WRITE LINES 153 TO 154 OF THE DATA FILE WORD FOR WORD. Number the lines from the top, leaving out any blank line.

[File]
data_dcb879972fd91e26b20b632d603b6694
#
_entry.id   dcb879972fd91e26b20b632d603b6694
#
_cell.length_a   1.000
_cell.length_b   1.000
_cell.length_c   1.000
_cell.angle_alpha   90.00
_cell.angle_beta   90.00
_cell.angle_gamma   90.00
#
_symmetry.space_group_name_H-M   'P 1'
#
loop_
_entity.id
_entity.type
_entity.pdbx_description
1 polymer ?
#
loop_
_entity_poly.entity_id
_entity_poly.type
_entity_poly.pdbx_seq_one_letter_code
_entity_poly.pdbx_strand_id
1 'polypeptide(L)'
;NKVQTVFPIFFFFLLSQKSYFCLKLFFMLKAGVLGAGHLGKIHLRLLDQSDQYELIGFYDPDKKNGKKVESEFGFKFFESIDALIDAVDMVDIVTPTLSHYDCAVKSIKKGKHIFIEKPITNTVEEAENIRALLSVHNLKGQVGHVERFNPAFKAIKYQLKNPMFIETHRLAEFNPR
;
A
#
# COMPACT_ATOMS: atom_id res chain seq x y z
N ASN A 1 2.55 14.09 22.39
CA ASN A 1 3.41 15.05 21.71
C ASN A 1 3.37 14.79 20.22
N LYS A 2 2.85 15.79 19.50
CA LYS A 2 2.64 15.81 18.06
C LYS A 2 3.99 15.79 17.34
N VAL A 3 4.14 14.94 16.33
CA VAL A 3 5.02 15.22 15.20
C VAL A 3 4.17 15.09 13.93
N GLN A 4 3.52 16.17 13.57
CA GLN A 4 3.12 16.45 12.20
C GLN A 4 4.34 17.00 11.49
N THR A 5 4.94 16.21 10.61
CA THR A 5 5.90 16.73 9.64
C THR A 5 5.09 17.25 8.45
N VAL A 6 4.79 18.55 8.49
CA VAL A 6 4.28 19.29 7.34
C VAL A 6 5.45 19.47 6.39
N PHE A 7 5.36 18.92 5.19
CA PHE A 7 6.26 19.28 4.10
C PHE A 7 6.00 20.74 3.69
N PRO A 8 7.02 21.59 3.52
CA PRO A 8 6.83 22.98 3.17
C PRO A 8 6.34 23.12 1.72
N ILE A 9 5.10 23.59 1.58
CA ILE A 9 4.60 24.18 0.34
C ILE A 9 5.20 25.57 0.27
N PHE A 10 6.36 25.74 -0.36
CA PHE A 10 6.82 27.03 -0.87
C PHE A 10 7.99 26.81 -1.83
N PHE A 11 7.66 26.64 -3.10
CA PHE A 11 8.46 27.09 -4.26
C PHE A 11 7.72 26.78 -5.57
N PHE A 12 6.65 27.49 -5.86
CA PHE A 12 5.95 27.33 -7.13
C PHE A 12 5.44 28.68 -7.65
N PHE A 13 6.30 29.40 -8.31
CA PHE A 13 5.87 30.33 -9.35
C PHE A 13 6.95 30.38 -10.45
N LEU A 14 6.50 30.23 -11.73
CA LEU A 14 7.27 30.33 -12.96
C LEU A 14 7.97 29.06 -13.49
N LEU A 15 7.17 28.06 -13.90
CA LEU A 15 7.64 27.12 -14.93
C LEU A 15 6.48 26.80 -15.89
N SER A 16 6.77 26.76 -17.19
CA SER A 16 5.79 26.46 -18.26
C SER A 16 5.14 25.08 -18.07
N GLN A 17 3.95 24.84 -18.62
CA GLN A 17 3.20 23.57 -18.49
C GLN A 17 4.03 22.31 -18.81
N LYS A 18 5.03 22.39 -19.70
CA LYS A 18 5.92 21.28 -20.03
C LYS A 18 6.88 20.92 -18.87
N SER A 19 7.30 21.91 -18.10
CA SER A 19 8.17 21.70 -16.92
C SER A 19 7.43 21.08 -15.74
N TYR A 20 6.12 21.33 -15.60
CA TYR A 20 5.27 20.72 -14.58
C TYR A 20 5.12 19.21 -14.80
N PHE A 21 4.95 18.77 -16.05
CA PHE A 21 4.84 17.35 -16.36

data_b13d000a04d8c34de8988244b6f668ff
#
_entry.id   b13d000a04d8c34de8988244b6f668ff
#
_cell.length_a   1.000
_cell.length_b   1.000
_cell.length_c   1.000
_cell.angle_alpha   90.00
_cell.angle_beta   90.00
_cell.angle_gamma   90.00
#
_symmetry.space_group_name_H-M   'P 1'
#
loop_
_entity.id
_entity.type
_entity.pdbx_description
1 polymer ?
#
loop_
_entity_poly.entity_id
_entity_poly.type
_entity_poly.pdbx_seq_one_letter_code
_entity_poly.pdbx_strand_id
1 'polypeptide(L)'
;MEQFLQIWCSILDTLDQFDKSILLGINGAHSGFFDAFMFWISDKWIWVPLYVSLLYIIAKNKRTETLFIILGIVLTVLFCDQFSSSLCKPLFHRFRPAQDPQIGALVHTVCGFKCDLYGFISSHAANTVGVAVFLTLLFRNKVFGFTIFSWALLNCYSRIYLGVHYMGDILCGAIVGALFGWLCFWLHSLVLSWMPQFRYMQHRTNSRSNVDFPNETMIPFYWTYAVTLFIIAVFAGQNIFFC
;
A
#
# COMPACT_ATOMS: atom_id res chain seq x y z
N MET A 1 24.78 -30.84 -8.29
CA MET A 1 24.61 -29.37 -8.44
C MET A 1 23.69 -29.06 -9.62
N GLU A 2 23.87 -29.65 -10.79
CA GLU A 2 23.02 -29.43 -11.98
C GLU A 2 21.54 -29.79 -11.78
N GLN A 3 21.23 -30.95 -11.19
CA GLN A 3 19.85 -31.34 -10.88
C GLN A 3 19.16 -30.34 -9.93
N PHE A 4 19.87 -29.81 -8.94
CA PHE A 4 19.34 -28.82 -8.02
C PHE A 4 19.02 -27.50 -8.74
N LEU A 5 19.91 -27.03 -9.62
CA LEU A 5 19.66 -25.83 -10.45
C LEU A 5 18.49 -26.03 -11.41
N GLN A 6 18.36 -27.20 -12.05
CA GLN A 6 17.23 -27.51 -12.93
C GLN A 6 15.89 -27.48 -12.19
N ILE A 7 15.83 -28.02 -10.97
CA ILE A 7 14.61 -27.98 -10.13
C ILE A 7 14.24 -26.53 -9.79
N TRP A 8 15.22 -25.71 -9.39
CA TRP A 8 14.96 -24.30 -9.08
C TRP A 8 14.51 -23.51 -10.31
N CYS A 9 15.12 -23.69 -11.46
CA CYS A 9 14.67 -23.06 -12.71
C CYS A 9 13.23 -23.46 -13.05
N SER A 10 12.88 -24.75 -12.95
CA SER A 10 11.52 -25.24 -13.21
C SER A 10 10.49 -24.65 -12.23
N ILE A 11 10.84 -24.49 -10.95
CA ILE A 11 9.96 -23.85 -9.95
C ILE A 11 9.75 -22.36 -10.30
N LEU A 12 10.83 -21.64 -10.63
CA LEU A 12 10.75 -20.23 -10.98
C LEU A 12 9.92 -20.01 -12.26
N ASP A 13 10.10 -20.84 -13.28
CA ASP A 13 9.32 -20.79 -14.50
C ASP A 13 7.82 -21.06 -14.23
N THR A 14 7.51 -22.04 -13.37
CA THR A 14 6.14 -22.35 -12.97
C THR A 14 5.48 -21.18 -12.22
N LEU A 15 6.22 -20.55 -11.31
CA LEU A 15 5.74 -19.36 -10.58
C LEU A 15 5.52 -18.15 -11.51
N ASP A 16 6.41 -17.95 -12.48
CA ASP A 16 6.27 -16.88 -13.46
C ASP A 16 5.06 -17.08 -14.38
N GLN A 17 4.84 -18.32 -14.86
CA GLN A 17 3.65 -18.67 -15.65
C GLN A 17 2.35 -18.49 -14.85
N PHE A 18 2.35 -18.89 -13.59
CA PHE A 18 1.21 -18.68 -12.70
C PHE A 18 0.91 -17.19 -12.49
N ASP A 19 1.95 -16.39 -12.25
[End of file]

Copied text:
N ILE A 11 10.84 -24.49 -10.95
CA ILE A 11 9.96 -23.85 -9.95